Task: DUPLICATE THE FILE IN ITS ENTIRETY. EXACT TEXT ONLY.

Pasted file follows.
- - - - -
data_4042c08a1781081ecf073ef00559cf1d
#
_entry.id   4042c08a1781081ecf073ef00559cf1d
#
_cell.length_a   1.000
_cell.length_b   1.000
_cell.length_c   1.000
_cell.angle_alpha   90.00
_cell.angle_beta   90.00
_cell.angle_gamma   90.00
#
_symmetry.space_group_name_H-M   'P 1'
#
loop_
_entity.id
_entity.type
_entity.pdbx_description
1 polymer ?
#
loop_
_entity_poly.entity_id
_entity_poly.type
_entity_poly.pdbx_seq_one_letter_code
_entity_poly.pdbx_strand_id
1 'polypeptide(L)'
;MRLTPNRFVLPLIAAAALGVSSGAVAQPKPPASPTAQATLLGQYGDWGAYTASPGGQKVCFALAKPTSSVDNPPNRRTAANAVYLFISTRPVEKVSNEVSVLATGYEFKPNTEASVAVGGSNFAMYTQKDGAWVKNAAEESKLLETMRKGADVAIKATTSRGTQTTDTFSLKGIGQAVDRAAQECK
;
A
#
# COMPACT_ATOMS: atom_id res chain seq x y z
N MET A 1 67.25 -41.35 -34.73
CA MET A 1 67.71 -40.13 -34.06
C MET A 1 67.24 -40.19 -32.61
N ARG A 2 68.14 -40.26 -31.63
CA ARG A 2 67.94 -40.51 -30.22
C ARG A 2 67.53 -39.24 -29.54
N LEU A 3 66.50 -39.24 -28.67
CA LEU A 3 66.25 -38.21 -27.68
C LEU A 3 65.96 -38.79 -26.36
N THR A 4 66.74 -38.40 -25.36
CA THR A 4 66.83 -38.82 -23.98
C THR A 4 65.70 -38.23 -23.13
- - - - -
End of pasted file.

data_4042c08a1781081ecf073ef00559cf1d
#
_entry.id   4042c08a1781081ecf073ef00559cf1d
#
_cell.length_a   1.000
_cell.length_b   1.000
_cell.length_c   1.000
_cell.angle_alpha   90.00
_cell.angle_beta   90.00
_cell.angle_gamma   90.00
#
_symmetry.space_group_name_H-M   'P 1'
#
loop_
_entity.id
_entity.type
_entity.pdbx_description
1 polymer ?
#
loop_
_entity_poly.entity_id
_entity_poly.type
_entity_poly.pdbx_seq_one_letter_code
_entity_poly.pdbx_strand_id
1 'polypeptide(L)'
;MRLTPNRFVLPLIAAAALGVSSGAVAQPKPPASPTAQATLLGQYGDWGAYTASPGGQKVCFALAKPTSSVDNPPNRRTAANAVYLFISTRPVEKVSNEVSVLATGYEFKPNTEASVAVGGSNFAMYTQKDGAWVKNAAEESKLLETMRKGADVAIKATTSRGTQTTDTFSLKGIGQAVDRAAQECK
;
A
#
# COMPACT_ATOMS: atom_id res chain seq x y z
N MET A 1 67.25 -41.35 -34.73
CA MET A 1 67.71 -40.13 -34.06
C MET A 1 67.24 -40.19 -32.61
N ARG A 2 68.14 -40.26 -31.63
CA ARG A 2 67.94 -40.51 -30.22
C ARG A 2 67.53 -39.24 -29.54
N LEU A 3 66.50 -39.24 -28.67
CA LEU A 3 66.25 -38.21 -27.68
C LEU A 3 65.96 -38.79 -26.36
N THR A 4 66.74 -38.40 -25.36
CA THR A 4 66.83 -38.82 -23.98
C THR A 4 65.70 -38.23 -23.13